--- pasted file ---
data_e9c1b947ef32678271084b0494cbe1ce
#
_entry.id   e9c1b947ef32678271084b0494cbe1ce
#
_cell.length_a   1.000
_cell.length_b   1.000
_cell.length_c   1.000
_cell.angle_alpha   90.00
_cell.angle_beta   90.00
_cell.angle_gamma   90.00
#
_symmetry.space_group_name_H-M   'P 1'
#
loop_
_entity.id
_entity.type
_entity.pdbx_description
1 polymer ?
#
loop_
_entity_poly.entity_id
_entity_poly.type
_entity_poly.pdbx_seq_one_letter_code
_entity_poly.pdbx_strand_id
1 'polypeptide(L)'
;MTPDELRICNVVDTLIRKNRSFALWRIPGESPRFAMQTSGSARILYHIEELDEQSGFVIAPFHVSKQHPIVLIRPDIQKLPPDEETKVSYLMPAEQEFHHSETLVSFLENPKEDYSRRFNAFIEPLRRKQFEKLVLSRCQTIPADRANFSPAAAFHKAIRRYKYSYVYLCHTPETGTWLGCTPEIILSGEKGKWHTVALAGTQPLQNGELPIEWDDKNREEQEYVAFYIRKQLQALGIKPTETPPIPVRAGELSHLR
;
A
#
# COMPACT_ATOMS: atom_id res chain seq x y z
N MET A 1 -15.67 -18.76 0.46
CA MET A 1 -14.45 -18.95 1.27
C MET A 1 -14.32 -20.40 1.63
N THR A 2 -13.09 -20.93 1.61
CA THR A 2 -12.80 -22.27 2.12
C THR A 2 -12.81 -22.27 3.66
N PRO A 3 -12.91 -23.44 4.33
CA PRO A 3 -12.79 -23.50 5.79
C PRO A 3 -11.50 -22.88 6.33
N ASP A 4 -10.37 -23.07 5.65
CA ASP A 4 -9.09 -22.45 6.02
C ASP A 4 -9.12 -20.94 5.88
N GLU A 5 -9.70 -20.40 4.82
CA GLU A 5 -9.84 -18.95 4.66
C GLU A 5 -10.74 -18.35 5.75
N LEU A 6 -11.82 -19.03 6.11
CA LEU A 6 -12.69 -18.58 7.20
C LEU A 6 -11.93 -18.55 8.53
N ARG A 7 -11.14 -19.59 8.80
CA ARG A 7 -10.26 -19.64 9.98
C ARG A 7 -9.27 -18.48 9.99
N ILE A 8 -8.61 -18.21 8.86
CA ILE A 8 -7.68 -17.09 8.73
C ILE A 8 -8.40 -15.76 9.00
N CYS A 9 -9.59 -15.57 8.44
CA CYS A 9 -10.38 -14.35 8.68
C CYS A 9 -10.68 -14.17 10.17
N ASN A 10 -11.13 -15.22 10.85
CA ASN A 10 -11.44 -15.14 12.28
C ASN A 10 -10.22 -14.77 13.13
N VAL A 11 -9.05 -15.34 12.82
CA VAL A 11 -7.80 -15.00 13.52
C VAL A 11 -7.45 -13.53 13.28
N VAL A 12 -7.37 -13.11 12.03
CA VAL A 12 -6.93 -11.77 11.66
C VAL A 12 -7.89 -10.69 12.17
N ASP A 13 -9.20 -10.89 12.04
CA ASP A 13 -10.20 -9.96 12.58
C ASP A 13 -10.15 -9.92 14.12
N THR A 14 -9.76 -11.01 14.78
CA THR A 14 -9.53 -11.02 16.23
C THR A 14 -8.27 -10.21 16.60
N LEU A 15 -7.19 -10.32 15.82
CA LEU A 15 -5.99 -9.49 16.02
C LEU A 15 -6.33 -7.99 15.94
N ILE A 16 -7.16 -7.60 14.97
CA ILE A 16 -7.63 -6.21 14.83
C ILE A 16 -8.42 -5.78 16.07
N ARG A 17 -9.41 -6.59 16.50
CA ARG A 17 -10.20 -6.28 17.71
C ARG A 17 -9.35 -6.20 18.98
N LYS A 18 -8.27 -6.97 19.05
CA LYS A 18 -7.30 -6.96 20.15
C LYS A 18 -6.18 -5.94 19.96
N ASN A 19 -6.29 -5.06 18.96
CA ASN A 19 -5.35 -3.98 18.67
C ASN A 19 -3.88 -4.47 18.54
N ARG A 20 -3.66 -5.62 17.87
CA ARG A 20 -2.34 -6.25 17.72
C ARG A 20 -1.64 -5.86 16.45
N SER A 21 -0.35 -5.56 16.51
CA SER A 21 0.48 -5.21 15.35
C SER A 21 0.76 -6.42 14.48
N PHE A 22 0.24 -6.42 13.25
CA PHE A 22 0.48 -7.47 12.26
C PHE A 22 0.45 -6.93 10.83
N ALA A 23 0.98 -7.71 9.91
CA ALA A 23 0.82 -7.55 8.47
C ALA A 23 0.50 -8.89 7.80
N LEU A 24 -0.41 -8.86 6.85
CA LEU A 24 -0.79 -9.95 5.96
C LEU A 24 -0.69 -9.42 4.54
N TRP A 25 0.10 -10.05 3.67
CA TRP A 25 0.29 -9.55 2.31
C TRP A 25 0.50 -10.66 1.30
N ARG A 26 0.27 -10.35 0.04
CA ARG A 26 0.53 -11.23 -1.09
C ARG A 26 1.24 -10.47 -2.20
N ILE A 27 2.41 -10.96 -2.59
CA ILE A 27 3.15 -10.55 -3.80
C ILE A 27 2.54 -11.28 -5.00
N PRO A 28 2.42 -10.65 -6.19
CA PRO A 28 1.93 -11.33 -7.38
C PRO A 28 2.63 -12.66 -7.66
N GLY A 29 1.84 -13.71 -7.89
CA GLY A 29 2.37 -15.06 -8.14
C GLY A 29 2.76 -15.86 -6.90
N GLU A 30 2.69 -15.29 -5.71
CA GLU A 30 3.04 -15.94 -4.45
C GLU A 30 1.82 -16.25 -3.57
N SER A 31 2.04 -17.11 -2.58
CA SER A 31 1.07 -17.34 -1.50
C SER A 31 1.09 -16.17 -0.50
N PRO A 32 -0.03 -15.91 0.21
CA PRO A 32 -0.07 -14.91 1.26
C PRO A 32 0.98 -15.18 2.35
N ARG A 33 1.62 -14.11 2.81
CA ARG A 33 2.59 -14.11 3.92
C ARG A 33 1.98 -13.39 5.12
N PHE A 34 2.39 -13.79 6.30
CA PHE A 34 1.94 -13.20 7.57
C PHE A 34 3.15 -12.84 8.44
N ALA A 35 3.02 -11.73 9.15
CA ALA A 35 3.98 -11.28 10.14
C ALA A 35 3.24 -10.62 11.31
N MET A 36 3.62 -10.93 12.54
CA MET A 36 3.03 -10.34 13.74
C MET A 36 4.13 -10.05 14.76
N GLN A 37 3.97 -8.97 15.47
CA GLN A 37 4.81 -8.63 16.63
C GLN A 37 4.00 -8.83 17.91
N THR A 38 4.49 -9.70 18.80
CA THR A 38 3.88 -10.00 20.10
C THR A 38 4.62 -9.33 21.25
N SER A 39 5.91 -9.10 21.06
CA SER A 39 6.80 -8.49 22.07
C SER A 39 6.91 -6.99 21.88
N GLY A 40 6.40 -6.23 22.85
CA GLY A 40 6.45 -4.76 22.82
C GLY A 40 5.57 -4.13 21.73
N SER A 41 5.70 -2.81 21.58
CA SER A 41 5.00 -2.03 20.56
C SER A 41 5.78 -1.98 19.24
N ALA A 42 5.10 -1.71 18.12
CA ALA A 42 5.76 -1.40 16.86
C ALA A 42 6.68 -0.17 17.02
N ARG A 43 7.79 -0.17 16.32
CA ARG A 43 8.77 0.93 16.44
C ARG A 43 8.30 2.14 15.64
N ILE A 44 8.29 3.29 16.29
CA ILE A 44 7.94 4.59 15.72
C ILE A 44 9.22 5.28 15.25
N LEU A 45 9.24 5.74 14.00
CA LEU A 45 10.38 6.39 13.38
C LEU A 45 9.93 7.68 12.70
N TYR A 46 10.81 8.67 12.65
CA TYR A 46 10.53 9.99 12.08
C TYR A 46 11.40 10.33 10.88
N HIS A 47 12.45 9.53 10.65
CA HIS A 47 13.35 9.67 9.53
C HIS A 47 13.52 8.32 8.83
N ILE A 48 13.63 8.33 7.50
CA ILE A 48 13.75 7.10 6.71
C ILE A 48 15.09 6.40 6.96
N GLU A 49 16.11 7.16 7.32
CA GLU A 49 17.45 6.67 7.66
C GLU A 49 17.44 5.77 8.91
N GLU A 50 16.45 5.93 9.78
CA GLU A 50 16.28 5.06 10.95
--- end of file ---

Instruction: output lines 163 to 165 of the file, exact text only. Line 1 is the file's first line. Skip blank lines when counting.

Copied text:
N LEU A 45 9.24 5.74 14.00
CA LEU A 45 10.38 6.39 13.38
C LEU A 45 9.93 7.68 12.70